BY JEFF FALK
NORTH LEBANON – Officials and laborers from North Lebanon township should be commended for building themselves quite a quaint and cozy park. But it’s what wasn’t done at Lenni Lenape Park that makes it special.
Complete with playground apparatus, a modern pavillion facility and fresh air, Lenni Lenape possesses all of the requirements of a 21st century park. But it also has features which make it unique – things like breath-taking views to the south, rolling hills of meadows and woods and Lebanon County’s fastest growing pastime.
“Half of the acres are in a naturalized state,” said Sheila Wartluft, who’s the assistant manager at North Lebanon township. “A lot of it is left intact from the original farm. Only a few acres have been disturbed and developed. It’s almost like the property, which was half farmed, and there are some steep parts. It’s also very woody. We tried to work with the lay of the land.
“In 2002, the property went up for public auction,” continued Wartluft. “It used to be the old Moyer farm. If you break up North Lebanon township into three different districts, on the east side we didn’t have a park for people. We bid on it and we were lucky enough to purchase the property. We sent out questionnaires and asked, ‘What would you like to see at the park?’ That’s when we found out that people wanted us to let it be.”
Situated at 723 Narrows Drive in the township, about a quarter of a mile north of the intersection of Narrows and Weavertown Road, Lenni Lenape was officially opened in April. The park’s 28 acres, most of which are situated on the top of a hill, was developed by – and is maintained by – North Lebanon township.
“We’ve really been trying to get the word out about it,” said Wartluft. “I don’t know. It really is tough to find. It’s tucked away. It’s not something you usually drive past. We built it, and we want people to use it. It’s a great little park.
“I don’t think we’re trying to keep it a secret,” Wartluft continued. “You just can’t see it from the road. It might be hard for people to visualize. It’s got a neat diversity. I think it’s a really neat site.”
Lenni Lenape’s playground is completely handicap accessible. The multi-picnic table pavilion provides all the modern amenities. And it offers various walking/hiking trails, some which are paved and some which are dirt, but all of which include changes in elevation.
“We do have some walking trails in wooded areas,” said Wartluft. “Some of them are steep. We have bird boxes and bat boxes. There’s some people who are doing some bird watching. It’s a good number of picnic tables, and we have complete restroom facilities.
“The newer things are all ADA (Americans with Disability Act) accessible,” Wartluft added. “Disc golf meanders throughout most of the park. There’s even sledding when there’s snow. It’s a nice open space. Some people go there for viewing. It’s a really pretty park.”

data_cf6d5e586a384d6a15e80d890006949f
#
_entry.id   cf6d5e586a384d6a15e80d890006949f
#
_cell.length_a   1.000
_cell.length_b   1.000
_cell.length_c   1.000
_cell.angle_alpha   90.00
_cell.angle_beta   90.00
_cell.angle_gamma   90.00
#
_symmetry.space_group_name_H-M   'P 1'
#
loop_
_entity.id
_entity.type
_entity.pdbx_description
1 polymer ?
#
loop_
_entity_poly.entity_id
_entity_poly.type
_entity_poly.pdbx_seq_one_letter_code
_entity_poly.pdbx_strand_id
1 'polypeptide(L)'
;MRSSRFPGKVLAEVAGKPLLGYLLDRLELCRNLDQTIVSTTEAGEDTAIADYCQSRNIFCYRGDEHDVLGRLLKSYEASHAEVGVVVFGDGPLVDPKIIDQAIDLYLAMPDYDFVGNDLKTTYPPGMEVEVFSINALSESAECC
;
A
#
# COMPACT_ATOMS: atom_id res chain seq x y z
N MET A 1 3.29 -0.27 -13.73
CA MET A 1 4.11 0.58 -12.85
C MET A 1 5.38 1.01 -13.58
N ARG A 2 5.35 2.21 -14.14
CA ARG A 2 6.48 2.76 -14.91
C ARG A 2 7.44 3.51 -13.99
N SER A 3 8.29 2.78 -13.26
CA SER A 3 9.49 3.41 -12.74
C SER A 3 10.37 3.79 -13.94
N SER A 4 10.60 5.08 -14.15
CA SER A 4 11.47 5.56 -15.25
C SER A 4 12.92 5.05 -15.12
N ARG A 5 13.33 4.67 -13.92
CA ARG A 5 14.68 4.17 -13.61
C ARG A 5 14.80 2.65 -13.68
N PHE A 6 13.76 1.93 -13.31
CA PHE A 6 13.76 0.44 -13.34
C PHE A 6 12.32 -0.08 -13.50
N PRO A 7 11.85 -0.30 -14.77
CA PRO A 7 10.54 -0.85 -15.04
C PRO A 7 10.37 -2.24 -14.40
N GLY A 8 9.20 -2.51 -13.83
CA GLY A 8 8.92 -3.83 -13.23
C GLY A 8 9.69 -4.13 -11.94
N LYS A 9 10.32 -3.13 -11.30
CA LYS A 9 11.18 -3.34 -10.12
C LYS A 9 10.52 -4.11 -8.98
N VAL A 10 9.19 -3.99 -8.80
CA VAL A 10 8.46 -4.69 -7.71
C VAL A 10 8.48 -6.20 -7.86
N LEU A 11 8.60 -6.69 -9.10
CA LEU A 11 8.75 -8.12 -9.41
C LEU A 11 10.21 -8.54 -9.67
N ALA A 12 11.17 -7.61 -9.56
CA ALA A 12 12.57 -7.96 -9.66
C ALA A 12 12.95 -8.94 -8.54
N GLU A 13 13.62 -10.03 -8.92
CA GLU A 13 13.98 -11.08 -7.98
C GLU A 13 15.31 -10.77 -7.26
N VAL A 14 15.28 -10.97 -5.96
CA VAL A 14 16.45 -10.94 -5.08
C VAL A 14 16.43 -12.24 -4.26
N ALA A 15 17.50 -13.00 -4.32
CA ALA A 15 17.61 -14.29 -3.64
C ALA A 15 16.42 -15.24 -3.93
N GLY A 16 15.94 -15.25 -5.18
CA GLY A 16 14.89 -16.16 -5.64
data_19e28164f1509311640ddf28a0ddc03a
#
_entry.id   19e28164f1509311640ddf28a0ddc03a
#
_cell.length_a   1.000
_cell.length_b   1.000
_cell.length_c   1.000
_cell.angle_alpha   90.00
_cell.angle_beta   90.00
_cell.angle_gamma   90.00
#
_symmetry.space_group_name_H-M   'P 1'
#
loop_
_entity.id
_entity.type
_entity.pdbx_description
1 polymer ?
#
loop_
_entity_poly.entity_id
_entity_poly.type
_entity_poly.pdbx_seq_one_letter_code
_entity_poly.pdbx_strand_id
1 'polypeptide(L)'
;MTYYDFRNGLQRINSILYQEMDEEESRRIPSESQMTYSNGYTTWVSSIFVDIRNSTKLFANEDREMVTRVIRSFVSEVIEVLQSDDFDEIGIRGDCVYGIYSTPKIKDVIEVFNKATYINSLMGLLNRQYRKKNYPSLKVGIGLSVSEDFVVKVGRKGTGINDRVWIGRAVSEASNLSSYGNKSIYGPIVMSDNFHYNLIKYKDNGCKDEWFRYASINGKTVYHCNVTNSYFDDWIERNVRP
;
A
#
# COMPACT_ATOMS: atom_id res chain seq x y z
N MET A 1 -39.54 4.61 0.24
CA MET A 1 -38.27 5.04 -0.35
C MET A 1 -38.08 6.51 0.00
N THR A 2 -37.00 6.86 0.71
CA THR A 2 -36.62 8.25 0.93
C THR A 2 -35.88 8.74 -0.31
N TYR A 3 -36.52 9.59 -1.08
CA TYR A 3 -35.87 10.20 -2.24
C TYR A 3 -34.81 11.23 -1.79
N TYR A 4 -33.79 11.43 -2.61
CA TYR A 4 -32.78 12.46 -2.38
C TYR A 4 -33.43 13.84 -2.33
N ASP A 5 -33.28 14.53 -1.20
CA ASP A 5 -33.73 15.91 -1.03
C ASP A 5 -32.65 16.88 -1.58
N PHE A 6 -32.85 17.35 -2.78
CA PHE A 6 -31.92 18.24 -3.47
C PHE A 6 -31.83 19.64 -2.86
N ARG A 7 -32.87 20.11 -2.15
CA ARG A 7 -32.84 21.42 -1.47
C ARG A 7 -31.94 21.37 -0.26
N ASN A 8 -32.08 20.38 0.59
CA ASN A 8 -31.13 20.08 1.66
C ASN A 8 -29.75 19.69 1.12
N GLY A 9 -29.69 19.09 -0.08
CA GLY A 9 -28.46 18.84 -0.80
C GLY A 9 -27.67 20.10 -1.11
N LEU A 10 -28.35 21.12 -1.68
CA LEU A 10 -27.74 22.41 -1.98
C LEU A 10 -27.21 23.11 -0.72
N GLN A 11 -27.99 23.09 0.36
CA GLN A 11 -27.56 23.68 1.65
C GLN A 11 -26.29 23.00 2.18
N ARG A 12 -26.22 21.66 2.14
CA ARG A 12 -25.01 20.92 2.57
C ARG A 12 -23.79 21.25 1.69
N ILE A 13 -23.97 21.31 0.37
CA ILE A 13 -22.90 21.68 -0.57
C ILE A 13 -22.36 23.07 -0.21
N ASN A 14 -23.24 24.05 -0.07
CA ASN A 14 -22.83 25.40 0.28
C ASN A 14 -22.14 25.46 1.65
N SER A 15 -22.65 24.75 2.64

Lenni Lenape is also home to Lebanon County’s third public disc golf course. Not unlike the park itself, the 18-hole course utilizes open-air fields and wooded areas, nearly evenly.
“I really like the disc golf course,” said Wartluft. “People really seem to like it. It’s great exercise. I’m favoring the disc golf course. I like the way it winds its way through the whole property.
“I’m a golfer, but I’m not a disc golfer,” added Wartluft. “I tried it. It’s really fun. It’s an all-age activity.”
Wartluft characterized the final price tag for the park as ‘well over $600,000’. But she emphasized that most of it was funded through grants and matching funds, with taxpayers footing very little of the bill.
“A lot of it didn’t come from taxpayers,” said Wartluft. “A lot of it was grant money, and some was match money which came from developers. We are looking for sponsors for our disc golf holes. I’d like to invite people to come and use the park. We’re proud of it.
“When we examined this, we looked at so many different things,” continued Wartluft. “Parks help keep crime rates down. They help keep people in shape. Generally people who live in townships with parks are healthier and happier. A lot of people on the east side of the township didn’t have a place like that. We wanted a place for people to get some exercise, to get away from TV and computers. Our goal was to have recreation for everyone in the township. All of our parks are a little different.”
When North Lebanon township first acquired the land for the park more than a decade ago, it conducted a contest to name it. A then-fifth grader from nearby Union Canal elementary school came up with Lenni Lenape – Native-Americans indigenous to the east coast – and the park board went with it.
“I’m an outdoor person, and I sit in front of a computer all day,” said Wartluft. “I think it (physical activity) helps your physical state. I think it helps your mental state. It’s nice to see kids running around, and it’s a safe place to be. The current phase is finished. There’s enough land left for more phases. But there’s not anything we’re planning right now
“When we talked about doing this park we did extensive research on what would work well,” concluded Wartluft. “A recreational field on the northern part of the site is part of the master plan. We never have enough ball fields. Frankly, money is an issue right now. That would be a good addition to the park. But I like the park right now. I think the land not being fully utilized is fine. It may be a little bit of a well-kept secret.”
Now the secret is out.